Of one thing I’m certain: What’s happening in the United States today is not the result of some random gathering of opportunists and liars, though our president may well be both.  Nor do I completely believe the image of blundering incompetence; crudity itself can be a tactic.  There’s a chess game going on; behind the smokescreen of tweets, moves are being made.  Those moves look familiar. Orchestrated by the president and his enablers, furthered by collaborationists in Congress (how, precisely, is Mitch McConnell different from Alexej Cepicka?), we’re watching something very much like a mid-20th century, Soviet-style putsch unfolding in slow motion.  To what extent it will succeed is anyone’s guess.

To start connecting the dots, recall Steve Bannon, the former Trump adviser who identified himself to Mother Jones as a Leninist, then denied he’d said it.  Lenin, Bannon was quoted as saying, “wanted to destroy the State, and that’s my goal, too.  I want to bring everything crashing down, and destroy all of today’s establishment.”

If there’s something frankly unbelievable about the elite ex-banker playing Lenin in the administration’s reality show, that’s good for him and bad for us.  Because we need to believe him.  Because he and his fellow subversives are hiding their intentions in plain sight.  Because two years in, despite a conga line of outrages that would have buried any previous president, Trump is not just holding on, he’s running the table.

Don’t believe it?  Consider the administration’s methodical attack on our democratic institutions, its strategy of confusion and division, its redefinition of the truth as a partisan fiction.  Consider its promotion of the culture of grievance – the useful fiction that it and its followers, the real Americans, are under attack.

Now add the runaway cronyism, the equating of dissent with treason, the policy of stacking government posts with latter-day apparatchiks, the bulk of them incompetents notable solely for their willingness to dismantle the departments they’ve been appointed to lead.  Consider the administration’s policy of blaming the opposition for whatever crime it’s guilty of, much as the Communists, after their failed attempt to assassinate Minister Masaryk in September,1947, blamed the democrats for orchestrating the attack “for propaganda purposes.”  Consider, finally, the spirit of this rogue administration as a whole, and what becomes clear is that it’s all forward momentum, aggression, attack.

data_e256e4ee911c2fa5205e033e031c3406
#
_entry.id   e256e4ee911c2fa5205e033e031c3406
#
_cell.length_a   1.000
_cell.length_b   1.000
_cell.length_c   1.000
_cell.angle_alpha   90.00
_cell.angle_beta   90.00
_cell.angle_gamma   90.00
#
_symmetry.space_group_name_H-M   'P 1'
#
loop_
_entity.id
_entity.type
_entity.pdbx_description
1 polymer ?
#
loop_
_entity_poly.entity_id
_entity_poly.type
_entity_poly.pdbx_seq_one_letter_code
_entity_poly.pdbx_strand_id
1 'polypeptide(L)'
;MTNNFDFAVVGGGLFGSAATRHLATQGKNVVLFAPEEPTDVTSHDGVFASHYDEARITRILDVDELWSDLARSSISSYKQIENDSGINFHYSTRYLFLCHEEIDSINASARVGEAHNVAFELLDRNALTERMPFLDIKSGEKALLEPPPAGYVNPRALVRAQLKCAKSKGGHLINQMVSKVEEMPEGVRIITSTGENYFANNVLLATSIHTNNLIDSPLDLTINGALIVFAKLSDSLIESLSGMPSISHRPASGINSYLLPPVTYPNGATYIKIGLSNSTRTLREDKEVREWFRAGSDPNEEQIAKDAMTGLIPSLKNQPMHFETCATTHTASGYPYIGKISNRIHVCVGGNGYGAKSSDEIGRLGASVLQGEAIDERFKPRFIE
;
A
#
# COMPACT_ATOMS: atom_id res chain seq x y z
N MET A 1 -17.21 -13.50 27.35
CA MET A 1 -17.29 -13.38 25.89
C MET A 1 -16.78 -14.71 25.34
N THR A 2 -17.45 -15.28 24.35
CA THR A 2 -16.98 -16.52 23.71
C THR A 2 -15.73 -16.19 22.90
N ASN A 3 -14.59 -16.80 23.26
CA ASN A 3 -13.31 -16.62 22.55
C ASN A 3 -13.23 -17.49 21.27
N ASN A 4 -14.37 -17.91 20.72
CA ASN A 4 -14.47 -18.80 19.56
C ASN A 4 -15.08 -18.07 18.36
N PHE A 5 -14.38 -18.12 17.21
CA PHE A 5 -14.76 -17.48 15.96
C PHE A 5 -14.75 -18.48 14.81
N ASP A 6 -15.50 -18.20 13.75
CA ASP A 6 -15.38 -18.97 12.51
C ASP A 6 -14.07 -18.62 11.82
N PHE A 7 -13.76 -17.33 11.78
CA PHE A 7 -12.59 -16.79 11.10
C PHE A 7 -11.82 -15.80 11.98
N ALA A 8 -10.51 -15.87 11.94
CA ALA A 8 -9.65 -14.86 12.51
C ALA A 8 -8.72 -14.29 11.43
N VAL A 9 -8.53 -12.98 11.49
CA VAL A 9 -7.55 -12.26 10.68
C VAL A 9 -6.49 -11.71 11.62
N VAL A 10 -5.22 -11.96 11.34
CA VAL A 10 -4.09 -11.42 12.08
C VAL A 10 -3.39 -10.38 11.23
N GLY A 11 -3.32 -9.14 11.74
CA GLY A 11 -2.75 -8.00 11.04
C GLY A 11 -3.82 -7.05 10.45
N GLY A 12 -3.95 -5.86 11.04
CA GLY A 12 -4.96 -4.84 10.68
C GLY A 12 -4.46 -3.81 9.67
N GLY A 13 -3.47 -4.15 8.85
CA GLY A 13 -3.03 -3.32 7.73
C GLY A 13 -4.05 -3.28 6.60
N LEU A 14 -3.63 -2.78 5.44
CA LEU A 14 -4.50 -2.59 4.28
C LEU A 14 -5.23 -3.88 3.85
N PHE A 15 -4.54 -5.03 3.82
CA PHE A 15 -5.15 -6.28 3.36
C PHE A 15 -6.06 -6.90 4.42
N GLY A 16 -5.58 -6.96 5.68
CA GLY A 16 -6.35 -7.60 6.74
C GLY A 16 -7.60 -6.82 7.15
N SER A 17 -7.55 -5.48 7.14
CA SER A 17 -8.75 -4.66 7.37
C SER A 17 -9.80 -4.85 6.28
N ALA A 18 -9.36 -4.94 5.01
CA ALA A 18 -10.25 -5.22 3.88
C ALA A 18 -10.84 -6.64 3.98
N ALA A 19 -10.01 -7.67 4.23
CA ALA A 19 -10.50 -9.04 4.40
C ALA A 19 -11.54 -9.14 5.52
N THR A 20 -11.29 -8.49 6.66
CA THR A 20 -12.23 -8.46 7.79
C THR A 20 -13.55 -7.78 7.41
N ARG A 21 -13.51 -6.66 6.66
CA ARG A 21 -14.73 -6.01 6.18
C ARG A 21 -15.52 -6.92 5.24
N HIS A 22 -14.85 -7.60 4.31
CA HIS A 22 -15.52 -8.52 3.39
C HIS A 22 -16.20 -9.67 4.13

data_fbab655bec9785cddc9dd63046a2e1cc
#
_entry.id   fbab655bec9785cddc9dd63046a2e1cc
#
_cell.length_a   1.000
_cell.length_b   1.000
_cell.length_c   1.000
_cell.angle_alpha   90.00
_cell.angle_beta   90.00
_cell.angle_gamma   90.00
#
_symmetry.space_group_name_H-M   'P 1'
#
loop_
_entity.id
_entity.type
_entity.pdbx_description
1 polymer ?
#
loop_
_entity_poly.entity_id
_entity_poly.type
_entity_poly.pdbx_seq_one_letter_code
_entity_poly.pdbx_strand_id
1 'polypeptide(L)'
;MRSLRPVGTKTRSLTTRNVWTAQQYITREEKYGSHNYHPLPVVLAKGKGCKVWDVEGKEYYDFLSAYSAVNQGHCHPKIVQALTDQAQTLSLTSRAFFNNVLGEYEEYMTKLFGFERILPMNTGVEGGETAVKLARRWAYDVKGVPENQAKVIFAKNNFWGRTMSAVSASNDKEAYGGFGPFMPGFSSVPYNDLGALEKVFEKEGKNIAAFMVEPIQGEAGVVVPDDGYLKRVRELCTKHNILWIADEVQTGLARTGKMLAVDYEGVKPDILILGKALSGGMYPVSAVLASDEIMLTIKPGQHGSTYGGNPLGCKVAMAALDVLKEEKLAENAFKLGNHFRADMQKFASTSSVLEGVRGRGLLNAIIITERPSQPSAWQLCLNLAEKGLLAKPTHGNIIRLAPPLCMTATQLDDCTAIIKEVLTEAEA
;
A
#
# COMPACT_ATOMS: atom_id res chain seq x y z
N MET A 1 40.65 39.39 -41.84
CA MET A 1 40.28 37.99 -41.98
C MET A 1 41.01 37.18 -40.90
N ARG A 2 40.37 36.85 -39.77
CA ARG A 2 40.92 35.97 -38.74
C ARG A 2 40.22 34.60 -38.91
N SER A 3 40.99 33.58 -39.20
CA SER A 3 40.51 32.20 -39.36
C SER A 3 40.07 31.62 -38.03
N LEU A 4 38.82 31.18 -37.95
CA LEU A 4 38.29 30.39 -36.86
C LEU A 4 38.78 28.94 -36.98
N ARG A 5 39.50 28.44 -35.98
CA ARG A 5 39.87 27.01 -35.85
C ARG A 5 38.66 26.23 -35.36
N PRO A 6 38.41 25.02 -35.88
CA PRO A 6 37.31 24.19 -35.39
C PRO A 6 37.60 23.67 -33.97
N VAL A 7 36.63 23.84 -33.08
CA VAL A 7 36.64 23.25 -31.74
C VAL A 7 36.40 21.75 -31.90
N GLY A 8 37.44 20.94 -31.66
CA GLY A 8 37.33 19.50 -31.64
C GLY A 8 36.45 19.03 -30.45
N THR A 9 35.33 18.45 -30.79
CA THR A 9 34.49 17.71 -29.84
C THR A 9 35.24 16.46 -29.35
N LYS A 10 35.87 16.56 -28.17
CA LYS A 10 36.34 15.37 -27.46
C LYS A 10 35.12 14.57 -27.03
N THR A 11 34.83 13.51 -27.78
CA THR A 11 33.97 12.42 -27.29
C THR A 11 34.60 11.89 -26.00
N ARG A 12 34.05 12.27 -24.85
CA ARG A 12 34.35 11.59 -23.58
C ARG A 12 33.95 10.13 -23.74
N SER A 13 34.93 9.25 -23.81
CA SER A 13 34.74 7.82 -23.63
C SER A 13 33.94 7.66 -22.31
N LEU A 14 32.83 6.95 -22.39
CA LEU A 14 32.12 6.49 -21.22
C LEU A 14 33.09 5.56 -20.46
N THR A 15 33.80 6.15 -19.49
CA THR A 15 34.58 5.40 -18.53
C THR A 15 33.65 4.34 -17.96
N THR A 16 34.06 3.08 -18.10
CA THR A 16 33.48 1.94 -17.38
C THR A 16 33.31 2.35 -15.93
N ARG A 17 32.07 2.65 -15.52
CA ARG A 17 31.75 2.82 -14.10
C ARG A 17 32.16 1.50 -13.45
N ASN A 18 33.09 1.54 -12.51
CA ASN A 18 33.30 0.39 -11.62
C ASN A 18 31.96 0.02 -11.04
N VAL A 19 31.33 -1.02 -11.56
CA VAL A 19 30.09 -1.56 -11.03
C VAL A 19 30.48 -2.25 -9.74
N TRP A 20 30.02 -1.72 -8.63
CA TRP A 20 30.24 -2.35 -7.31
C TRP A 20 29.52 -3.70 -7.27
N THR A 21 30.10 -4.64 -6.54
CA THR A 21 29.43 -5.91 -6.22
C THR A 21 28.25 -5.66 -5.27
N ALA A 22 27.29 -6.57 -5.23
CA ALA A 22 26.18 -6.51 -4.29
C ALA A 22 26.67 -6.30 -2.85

Which leaves us amazingly vulnerable: high on outrage and weak on enforcement.  The American system of government, to a degree we’re quickly beginning to appreciate, has long run on precedent and protocol.  Which was just fine until we ran into a regime willing to ignore both, at which point we woke up to the fact that precedent and protocol are all gums and no teeth.

Faced with a president and a party willing to do whatever it takes – to re-frame Congressional subpoenas as partisan attacks, for example – the party of order is reduced to sputtering, “But you can’t do that!”  Which doesn’t get you terribly far.

What was that Lenin line about using any tactic available? What could be more classically Leninist than to claim, as Trump recently did, that the legal investigation of his criminality constituted an “attempted coup,” thus simultaneously tarring the opposition with his own crime and justifying whatever extreme measures he might need to adopt in the future, including, I suspect, framing a lost election as a stolen one.

We know where this leads.  In Czechoslovakia, it led to thirty years of totalitarian darkness.  In the United States today, though its size and heterogeneity, the robustness of its press and the autonomy of the states are factors highly in its favor, the place it could take us to is very nearly unimaginable.

Which leaves the rest of us to see the shape in the chaos, and hold the line as best we can.

published: 15. 5. 2019

Datum publikace:
15. 5. 2019
Autor článku:
Mark Slouka